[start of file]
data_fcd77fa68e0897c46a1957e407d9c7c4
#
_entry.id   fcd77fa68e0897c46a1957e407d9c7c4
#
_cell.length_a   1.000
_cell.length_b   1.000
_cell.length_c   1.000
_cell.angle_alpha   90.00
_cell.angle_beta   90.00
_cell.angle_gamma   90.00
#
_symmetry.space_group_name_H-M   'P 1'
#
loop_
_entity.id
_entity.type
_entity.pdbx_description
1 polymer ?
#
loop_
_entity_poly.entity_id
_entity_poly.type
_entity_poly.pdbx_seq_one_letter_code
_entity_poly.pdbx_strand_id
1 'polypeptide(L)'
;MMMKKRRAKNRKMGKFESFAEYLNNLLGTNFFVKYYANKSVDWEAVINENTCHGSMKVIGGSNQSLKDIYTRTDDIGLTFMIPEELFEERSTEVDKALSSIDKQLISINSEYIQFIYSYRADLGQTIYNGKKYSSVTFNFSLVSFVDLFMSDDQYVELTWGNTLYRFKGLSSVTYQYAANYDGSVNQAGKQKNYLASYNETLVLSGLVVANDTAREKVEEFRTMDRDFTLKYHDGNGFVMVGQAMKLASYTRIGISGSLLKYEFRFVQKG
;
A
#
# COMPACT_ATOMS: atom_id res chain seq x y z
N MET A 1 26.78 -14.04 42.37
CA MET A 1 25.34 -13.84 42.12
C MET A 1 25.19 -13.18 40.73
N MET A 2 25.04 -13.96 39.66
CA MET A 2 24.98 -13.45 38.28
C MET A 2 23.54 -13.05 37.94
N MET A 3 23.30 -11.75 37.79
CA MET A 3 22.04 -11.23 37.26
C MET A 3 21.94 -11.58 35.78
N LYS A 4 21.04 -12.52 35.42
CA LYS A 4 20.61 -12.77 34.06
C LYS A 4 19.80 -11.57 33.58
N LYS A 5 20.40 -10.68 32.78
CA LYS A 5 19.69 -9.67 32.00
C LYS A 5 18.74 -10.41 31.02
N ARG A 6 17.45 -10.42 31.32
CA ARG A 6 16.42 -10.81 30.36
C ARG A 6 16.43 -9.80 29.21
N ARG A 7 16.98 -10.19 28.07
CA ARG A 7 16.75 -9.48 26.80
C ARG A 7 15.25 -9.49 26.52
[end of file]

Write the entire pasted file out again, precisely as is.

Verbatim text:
data_fcd77fa68e0897c46a1957e407d9c7c4
#
_entry.id   fcd77fa68e0897c46a1957e407d9c7c4
#
_cell.length_a   1.000
_cell.length_b   1.000
_cell.length_c   1.000
_cell.angle_alpha   90.00
_cell.angle_beta   90.00
_cell.angle_gamma   90.00
#
_symmetry.space_group_name_H-M   'P 1'
#
loop_
_entity.id
_entity.type
_entity.pdbx_description
1 polymer ?
#
loop_
_entity_poly.entity_id
_entity_poly.type
_entity_poly.pdbx_seq_one_letter_code
_entity_poly.pdbx_strand_id
1 'polypeptide(L)'
;MMMKKRRAKNRKMGKFESFAEYLNNLLGTNFFVKYYANKSVDWEAVINENTCHGSMKVIGGSNQSLKDIYTRTDDIGLTFMIPEELFEERSTEVDKALSSIDKQLISINSEYIQFIYSYRADLGQTIYNGKKYSSVTFNFSLVSFVDLFMSDDQYVELTWGNTLYRFKGLSSVTYQYAANYDGSVNQAGKQKNYLASYNETLVLSGLVVANDTAREKVEEFRTMDRDFTLKYHDGNGFVMVGQAMKLASYTRIGISGSLLKYEFRFVQKG
;
A
#
# COMPACT_ATOMS: atom_id res chain seq x y z
N MET A 1 26.78 -14.04 42.37
CA MET A 1 25.34 -13.84 42.12
C MET A 1 25.19 -13.18 40.73
N MET A 2 25.04 -13.96 39.66
CA MET A 2 24.98 -13.45 38.28
C MET A 2 23.54 -13.05 37.94
N MET A 3 23.30 -11.75 37.79
CA MET A 3 22.04 -11.23 37.26
C MET A 3 21.94 -11.58 35.78
N LYS A 4 21.04 -12.52 35.42
CA LYS A 4 20.61 -12.77 34.06
C LYS A 4 19.80 -11.57 33.58
N LYS A 5 20.40 -10.68 32.78
CA LYS A 5 19.69 -9.67 32.00
C LYS A 5 18.74 -10.41 31.02
N ARG A 6 17.45 -10.42 31.32
CA ARG A 6 16.42 -10.81 30.36
C ARG A 6 16.43 -9.80 29.21
N ARG A 7 16.98 -10.19 28.07
CA ARG A 7 16.75 -9.48 26.80
C ARG A 7 15.25 -9.49 26.52